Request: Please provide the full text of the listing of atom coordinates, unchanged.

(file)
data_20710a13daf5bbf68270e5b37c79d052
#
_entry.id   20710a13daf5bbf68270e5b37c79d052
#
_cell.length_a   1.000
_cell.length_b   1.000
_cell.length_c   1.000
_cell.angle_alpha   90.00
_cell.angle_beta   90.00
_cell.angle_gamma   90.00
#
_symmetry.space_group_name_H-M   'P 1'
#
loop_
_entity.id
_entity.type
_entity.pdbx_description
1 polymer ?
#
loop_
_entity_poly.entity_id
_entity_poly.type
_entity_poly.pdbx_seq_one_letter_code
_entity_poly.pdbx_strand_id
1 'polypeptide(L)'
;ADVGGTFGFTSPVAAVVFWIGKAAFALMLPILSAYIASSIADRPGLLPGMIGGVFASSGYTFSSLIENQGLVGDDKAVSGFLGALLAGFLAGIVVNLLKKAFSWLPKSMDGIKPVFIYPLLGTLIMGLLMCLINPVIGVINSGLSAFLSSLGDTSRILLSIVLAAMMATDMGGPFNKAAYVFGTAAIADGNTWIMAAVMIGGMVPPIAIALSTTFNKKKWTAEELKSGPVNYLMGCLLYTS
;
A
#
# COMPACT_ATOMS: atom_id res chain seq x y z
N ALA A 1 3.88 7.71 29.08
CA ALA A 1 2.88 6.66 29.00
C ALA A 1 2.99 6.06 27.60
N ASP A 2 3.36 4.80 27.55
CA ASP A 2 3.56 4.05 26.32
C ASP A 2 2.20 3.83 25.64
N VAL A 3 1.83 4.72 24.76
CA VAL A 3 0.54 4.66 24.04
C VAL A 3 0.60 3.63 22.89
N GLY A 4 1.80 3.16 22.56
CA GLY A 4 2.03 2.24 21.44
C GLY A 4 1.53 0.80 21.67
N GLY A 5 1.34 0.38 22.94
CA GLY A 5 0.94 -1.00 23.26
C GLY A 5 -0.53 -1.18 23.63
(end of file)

data_20710a13daf5bbf68270e5b37c79d052
#
_entry.id   20710a13daf5bbf68270e5b37c79d052
#
_cell.length_a   1.000
_cell.length_b   1.000
_cell.length_c   1.000
_cell.angle_alpha   90.00
_cell.angle_beta   90.00
_cell.angle_gamma   90.00
#
_symmetry.space_group_name_H-M   'P 1'
#
loop_
_entity.id
_entity.type
_entity.pdbx_description
1 polymer ?
#
loop_
_entity_poly.entity_id
_entity_poly.type
_entity_poly.pdbx_seq_one_letter_code
_entity_poly.pdbx_strand_id
1 'polypeptide(L)'
;ADVGGTFGFTSPVAAVVFWIGKAAFALMLPILSAYIASSIADRPGLLPGMIGGVFASSGYTFSSLIENQGLVGDDKAVSGFLGALLAGFLAGIVVNLLKKAFSWLPKSMDGIKPVFIYPLLGTLIMGLLMCLINPVIGVINSGLSAFLSSLGDTSRILLSIVLAAMMATDMGGPFNKAAYVFGTAAIADGNTWIMAAVMIGGMVPPIAIALSTTFNKKKWTAEELKSGPVNYLMGCLLYTS
;
A
#
# COMPACT_ATOMS: atom_id res chain seq x y z
N ALA A 1 3.88 7.71 29.08
CA ALA A 1 2.88 6.66 29.00
C ALA A 1 2.99 6.06 27.60
N ASP A 2 3.36 4.80 27.55
CA ASP A 2 3.56 4.05 26.32
C ASP A 2 2.20 3.83 25.64
N VAL A 3 1.83 4.72 24.76
CA VAL A 3 0.54 4.66 24.04
C VAL A 3 0.60 3.63 22.89
N GLY A 4 1.80 3.16 22.56
CA GLY A 4 2.03 2.24 21.44
C GLY A 4 1.53 0.80 21.67
N GLY A 5 1.34 0.38 22.94
CA GLY A 5 0.94 -1.00 23.26
C GLY A 5 -0.53 -1.18 23.63